During the crusades, Ethiopians, Jews, Muslims, and Mongols were branded enemies of the Christian majority. Illustrated with strikingly imaginative and still disturbing images, this book reveals the outrageously pejorative ways these rejected social groups were represented--often as monsters, demons, or freaks of nature. Such monstrous images of non-Christians were not rare displays but a routine aspect of medieval public and private life. These images, which reached a broad and socially varied audience across western Europe, appeared in virtually all artistic media, including illuminated manuscripts, stained glass, sculpture, metalwork, and tapestry.
Debra Higgs Strickland introduces and decodes images of the "monstrous races," from demonlike Jews and man-eating Tartars to Saracens with dog heads or animal bodies. Strickland traces the origins of the negative pictorial code used to portray monsters, demons, and non-Christian peoples to pseudoscientific theories of astrology, climate, and physiognomy, some dating back to classical times. She also considers the code in light of contemporary Christian eschatological beliefs and concepts of monstrosity and rejection.
This is the first study to situate representations of the enemies of medieval Christendom within the broader cultural context of literature, theology, and politics. It is also the first to explore the elements of that imagery as a code and to elucidate the artistic means by which boundaries were effectively blurred between imaginary monsters and rejected social groups.
"Strickland has mapped out a territory crucial for a responsible accounting of the ideological power of medieval art. Her work stands as both a reference work and a starting point for future investigation."--Gerald B. Guest, CAA Reviews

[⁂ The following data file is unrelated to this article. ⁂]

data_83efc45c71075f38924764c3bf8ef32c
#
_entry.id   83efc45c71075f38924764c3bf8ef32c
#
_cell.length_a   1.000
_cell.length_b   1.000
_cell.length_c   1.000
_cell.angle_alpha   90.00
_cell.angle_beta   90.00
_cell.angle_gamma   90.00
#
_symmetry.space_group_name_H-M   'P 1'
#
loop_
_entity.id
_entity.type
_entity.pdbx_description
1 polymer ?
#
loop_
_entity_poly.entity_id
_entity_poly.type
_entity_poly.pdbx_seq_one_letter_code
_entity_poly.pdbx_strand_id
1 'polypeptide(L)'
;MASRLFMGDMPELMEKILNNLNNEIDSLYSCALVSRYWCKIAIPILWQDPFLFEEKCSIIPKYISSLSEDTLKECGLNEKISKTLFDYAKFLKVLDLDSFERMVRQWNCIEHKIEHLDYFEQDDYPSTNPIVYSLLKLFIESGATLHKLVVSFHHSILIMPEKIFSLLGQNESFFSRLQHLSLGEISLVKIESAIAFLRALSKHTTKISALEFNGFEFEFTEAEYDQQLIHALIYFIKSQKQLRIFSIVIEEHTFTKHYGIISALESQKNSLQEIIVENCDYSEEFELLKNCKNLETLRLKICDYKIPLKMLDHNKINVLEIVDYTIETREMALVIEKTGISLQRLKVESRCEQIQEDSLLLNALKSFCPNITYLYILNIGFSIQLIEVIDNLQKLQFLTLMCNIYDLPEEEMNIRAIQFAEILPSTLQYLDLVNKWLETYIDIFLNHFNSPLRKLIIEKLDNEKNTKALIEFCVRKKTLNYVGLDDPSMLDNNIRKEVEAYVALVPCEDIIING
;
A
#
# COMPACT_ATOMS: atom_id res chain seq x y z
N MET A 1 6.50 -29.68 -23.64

Saracens, Demons and Jews is a rare book: impeccably researched, crisply penned, provocative in its findings and handsomely produced. It will provide any readers interested in the long history of how humans have denied humanity to their fellow beings much to ponder."--Jeffrey Cohen, Patterns of Prejudice
"Strickland has done an outstanding job of synthesizing the earlier literature, grounding it historically, and introducing fresh observations and ideas. She draws on a great range of primary and secondary sources to produce a study that will be useful not only to art historians but to scholars in medieval history, literature, and religion."--Anne Derbes, author of Picturing the Passion in Late Medieval Italy
"This book presents a multidimensional view of medieval social rejection as depicted in varied embodiments of 'the monstrous' in medieval art and iconography. The way that Strickland reads her images is refreshing. Historically well informed, she connects her selection of images to the actual problems confronting many historians in today's multicultural world. Scholars, teachers, and students will take to her reader-friendly prose. And that near-mythical creature--the general reader--will be attracted by the freak show--like, even underworld appeal of this book's evil creatures."--Gary Dickson, author of Religious Enthusiasm in the Medieval West
File created: 11/11/2014